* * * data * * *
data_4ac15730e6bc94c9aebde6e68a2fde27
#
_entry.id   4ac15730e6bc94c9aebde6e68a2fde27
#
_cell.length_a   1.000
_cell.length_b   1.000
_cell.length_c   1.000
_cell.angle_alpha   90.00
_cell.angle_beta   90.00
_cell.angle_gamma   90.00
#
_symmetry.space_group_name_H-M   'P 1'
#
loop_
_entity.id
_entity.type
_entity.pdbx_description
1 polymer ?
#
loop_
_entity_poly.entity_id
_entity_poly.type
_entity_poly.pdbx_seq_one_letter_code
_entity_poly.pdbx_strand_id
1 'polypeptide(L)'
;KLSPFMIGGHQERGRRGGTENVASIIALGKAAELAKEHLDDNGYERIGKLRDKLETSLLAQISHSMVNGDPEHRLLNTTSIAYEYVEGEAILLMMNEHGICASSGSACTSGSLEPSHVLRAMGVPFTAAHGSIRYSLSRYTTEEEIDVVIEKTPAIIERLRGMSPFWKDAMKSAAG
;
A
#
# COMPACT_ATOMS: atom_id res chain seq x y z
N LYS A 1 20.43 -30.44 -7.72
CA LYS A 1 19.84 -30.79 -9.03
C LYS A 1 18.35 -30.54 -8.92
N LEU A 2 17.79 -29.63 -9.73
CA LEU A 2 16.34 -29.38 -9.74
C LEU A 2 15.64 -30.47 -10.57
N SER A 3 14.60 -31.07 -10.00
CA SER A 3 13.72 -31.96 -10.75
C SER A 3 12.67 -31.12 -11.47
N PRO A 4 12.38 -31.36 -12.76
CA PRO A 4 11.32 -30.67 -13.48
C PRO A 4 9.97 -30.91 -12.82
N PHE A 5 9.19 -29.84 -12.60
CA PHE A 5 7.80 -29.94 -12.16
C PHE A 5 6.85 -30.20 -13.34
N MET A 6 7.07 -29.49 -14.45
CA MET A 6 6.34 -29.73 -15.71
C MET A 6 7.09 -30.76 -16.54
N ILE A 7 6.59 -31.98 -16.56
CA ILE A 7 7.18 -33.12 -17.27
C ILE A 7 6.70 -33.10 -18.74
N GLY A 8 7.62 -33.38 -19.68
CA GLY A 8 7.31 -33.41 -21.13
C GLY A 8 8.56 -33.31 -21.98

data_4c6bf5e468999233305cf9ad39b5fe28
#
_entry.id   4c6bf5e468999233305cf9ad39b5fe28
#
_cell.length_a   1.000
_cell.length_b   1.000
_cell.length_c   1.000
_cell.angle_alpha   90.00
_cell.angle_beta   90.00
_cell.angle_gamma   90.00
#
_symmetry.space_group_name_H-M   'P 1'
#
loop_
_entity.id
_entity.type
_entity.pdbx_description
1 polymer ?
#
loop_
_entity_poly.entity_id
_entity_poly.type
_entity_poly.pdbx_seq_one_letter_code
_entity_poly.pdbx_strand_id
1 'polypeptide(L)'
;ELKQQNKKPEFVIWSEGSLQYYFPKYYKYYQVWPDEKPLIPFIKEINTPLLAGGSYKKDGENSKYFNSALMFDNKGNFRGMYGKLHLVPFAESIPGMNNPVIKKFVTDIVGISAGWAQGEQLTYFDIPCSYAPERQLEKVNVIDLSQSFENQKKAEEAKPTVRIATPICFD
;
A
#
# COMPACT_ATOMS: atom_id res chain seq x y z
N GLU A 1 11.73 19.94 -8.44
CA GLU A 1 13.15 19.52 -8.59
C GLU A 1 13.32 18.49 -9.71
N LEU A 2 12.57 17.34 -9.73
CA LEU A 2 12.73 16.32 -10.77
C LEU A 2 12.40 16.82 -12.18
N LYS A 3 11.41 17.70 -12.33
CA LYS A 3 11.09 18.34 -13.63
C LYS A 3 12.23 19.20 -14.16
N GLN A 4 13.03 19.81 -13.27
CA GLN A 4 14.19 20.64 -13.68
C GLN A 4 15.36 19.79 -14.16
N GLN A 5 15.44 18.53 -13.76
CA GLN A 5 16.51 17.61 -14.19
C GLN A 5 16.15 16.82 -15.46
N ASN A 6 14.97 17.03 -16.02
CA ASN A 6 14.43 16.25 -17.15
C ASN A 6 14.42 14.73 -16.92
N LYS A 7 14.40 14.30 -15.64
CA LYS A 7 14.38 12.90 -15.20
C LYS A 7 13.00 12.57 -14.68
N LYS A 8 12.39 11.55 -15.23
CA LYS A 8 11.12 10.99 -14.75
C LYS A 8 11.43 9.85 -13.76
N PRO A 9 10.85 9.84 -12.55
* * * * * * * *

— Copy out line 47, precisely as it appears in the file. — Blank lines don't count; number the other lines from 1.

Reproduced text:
CA MET A 6 6.34 -29.73 -15.71